The Japanese animation Studio Ghibli was established on June 15 1985 by Hayao Miyazaki, Isao Takahata, amongst others. Miyazaki and Takahata both had experience in animation before joining forces and additionally, previously worked together on numerous projects. One of Studio Ghibli’s first films, 1988’s My Neighbour Totoro, was a huge success and coincidentally became a prime example of a typical Ghibli film: amazing visuals, multidimensional characters and most noticeably: strong female characters. I want to take the time to analyze Ghibli’s most notable elements and how its films create a familiar yet new space for the viewer to escape reality.
While some of Ghibli’s films focused more on action, a great deal of them would focus on everyday life. And while these films would often still include supernatural elements, it could always be traced back to the portrayal of life on earth. Even something as simple as making food is not ignored; from ingredients to the final product, the meal gets its moment of glory. The way Studio Ghibli accomplishes this is due to its pacing. Ghibli’s films often make use of slow pacing and favor showing frames introducing the surroundings or little details we would otherwise miss. With these close-ups, you are taking into the environment and can almost feel or hear the dripping rain or the sound of birds chirping in the background. Another key visual of Ghibli’s films are the backgrounds. All backgrounds are traditionally painted with watercolor paint and often have a cohesive, pastel and warm feel to it.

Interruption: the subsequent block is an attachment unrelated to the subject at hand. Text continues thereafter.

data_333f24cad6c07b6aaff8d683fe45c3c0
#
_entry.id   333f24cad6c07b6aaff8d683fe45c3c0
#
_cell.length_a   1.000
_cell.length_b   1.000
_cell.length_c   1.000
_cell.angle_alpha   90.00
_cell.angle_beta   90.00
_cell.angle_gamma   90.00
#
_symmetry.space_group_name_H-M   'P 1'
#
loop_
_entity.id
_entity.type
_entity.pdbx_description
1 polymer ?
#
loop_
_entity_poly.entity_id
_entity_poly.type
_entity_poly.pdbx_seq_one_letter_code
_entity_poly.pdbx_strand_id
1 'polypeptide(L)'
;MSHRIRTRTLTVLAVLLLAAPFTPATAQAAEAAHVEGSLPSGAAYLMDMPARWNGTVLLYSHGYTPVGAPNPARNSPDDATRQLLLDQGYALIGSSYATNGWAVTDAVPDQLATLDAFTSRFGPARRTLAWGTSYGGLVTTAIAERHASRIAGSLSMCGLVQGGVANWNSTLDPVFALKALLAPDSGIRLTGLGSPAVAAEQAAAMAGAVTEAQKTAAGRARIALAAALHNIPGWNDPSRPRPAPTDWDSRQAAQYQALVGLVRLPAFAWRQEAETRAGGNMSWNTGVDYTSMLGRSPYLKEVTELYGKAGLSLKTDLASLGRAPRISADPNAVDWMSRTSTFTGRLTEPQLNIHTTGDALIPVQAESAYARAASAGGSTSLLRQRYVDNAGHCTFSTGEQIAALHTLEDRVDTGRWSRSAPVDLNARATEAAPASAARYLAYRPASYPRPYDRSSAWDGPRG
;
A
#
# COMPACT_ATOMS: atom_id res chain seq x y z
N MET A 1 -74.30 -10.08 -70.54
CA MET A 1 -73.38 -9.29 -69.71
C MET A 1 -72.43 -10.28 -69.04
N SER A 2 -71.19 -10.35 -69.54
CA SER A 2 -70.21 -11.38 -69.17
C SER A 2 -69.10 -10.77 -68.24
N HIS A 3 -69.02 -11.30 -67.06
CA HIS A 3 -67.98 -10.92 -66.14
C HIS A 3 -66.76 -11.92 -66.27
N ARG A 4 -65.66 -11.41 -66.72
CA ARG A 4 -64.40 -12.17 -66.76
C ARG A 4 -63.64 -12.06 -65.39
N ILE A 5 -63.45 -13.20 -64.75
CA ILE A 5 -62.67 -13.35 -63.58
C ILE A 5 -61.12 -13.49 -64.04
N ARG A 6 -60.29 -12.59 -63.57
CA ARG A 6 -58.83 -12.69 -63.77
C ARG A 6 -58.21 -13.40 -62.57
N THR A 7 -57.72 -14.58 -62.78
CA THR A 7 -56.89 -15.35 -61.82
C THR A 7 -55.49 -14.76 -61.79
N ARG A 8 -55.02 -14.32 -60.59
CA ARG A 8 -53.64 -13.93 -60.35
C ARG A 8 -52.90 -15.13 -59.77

Strong female characters
As mentioned before, Ghibli is known for its strong female characters. A lot of these characters are children or early teens. Even though this might seem like that this would make their movies solely directed at children, this is not the case. The children in Ghibli’s films are always being their authentic selves; full of energy, wild, naive and most importantly: young. The characters go through complicated character development and come out a changed person at the end of the film. The portrayal of childhood could not only appeal to the children watching these films but adults as well. This portrayal can create a sense of nostalgia and perhaps even a greater appreciation for our childhoods. A prime example of this is Ghibli’s 1991’s Only Yesterday. Following a 27-year old woman from Tokyo as she escapes to the countryside on a trip, this film also focuses on moments of the woman’s childhood. The woman herself gets nostalgic for all the fun moments she remembers from her childhood and reflects on them as she simultaneously starts to figure out what she truly wants to do with her life.
So for those feeling down or wishing to relax, try and watch one of Studio Ghibli’s films and watch as your appreciation for life will once again emerge. These films are here for us in these trying times of chaos, pandemics and crises, to remind us that even something as simple as making breakfast can be seen as something beautiful and worthwhile.